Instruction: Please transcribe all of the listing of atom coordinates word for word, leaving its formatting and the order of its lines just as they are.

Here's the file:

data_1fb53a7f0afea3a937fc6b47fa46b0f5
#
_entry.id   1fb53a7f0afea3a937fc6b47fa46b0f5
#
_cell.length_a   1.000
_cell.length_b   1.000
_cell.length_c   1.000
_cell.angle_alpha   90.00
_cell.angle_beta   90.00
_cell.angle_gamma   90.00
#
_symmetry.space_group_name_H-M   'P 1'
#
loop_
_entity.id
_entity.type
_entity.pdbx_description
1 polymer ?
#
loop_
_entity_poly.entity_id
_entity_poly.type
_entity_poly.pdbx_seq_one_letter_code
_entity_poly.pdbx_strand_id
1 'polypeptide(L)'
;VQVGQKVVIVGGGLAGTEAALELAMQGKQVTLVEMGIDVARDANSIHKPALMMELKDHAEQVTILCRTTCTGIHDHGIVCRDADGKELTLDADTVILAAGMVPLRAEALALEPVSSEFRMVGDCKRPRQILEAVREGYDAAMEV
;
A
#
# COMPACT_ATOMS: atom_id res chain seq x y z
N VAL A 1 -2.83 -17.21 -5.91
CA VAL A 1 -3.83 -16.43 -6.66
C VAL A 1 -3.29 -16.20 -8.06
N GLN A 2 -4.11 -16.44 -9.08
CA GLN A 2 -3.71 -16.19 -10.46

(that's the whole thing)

data_1fb53a7f0afea3a937fc6b47fa46b0f5
#
_entry.id   1fb53a7f0afea3a937fc6b47fa46b0f5
#
_cell.length_a   1.000
_cell.length_b   1.000
_cell.length_c   1.000
_cell.angle_alpha   90.00
_cell.angle_beta   90.00
_cell.angle_gamma   90.00
#
_symmetry.space_group_name_H-M   'P 1'
#
loop_
_entity.id
_entity.type
_entity.pdbx_description
1 polymer ?
#
loop_
_entity_poly.entity_id
_entity_poly.type
_entity_poly.pdbx_seq_one_letter_code
_entity_poly.pdbx_strand_id
1 'polypeptide(L)'
;VQVGQKVVIVGGGLAGTEAALELAMQGKQVTLVEMGIDVARDANSIHKPALMMELKDHAEQVTILCRTTCTGIHDHGIVCRDADGKELTLDADTVILAAGMVPLRAEALALEPVSSEFRMVGDCKRPRQILEAVREGYDAAMEV
;
A
#
# COMPACT_ATOMS: atom_id res chain seq x y z
N VAL A 1 -2.83 -17.21 -5.91
CA VAL A 1 -3.83 -16.43 -6.66
C VAL A 1 -3.29 -16.20 -8.06
N GLN A 2 -4.11 -16.44 -9.08
CA GLN A 2 -3.71 -16.19 -10.46